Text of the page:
The last several decades have seen a dramatic increase in both convictions and exonerations for various crimes as a result of advances in DNA sequencing technology. Let’s discover how DNA and Genetic Genealogy is used to solve crimes. When a suspect’s identification is unclear, law enforcement can enter the DNA profile from the crime scene into CODIS to determine whether it matches to any previously submitted profiles. A CODIS profile comparison can connect crimes and associate suspects with crime scenes.
The results of DNA fingerprinting are not always promising. There are new and upcoming technologies that can be used to help solve crimes in circumstances when DNA fingerprinting cannot be used.
Forensic genealogy is a new method that combines traditional genealogical research with DNA analysis to produce leads for criminal investigations. The Golden State Killer case is the most well-known case that has been solved via forensic genealogy.
A law enforcement agency (police force, sheriff’s office) hires a Genetic Sequencing Lab to assist in solving a cold case.
1. The lab analyses DNA recovered from crime scenes and creates a file with its distinct base sequence (adenine, cytosine, guanine, and thymine).
2. Analyzing the data involves looking at over 700,000 single nucleotide polymorphisms (SNPs), which are the most prevalent genetic variations among individuals.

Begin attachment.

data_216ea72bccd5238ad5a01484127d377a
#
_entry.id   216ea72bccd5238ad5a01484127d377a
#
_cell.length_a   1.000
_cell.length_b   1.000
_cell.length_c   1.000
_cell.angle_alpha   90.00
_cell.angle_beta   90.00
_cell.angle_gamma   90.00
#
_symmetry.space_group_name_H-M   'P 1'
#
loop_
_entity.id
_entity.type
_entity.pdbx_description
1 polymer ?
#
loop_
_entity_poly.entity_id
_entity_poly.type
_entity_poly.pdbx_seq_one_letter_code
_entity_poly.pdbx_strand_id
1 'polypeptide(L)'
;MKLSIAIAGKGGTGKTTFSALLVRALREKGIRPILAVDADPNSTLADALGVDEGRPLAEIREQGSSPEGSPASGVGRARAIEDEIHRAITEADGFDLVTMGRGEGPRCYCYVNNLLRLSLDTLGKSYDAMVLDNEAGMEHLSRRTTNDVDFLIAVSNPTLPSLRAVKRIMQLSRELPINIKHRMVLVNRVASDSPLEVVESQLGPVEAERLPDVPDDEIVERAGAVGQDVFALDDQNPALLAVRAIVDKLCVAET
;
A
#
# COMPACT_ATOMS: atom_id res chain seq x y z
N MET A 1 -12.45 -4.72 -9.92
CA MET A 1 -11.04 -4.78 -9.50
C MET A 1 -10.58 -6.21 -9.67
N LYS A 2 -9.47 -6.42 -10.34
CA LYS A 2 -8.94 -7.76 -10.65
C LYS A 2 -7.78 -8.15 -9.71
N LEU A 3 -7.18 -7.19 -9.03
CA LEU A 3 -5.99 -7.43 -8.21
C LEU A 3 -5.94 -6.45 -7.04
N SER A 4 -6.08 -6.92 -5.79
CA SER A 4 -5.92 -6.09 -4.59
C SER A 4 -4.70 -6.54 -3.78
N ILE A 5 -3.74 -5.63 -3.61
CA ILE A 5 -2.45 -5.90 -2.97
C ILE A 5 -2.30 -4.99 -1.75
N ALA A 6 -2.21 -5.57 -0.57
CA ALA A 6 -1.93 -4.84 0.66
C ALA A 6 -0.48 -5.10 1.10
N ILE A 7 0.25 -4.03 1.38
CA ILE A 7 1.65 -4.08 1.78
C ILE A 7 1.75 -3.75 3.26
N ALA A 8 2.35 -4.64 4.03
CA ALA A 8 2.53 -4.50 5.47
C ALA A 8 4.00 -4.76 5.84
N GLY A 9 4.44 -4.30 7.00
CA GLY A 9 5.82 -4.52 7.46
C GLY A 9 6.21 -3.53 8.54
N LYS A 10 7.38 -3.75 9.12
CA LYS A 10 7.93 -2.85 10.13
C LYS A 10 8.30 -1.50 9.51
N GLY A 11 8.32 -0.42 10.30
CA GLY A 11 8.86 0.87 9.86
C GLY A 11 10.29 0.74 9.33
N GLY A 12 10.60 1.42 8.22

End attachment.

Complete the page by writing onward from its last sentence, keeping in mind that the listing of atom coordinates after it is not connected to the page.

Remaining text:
3. Police DNA databases utilize a more basic short tandem repeat (STR) analysis, which only enables the identification of close relatives. Online genealogy services use SNP DNA analysis to locate distant relatives.
4. The Lab hired by law enforcement submits the data file to a genealogy website like GEDmatch. SNPs are evaluated against millions of additional samples. A list of individuals with DNA matches is provided by the genealogy service. GEDmatch and Family Tree DNA are the two databases that have been known to use for IGG (Investigative genetic genealogy) so far. A third database that functions involves the recovery, enrichment, and analysis of human DNA from minute amounts of forensic evidence that has been tainted or degraded. Othram, a company that does forensic genome sequencing, opened this forensic genome laboratory in December 2019 specifically to work on Law enforcement cases.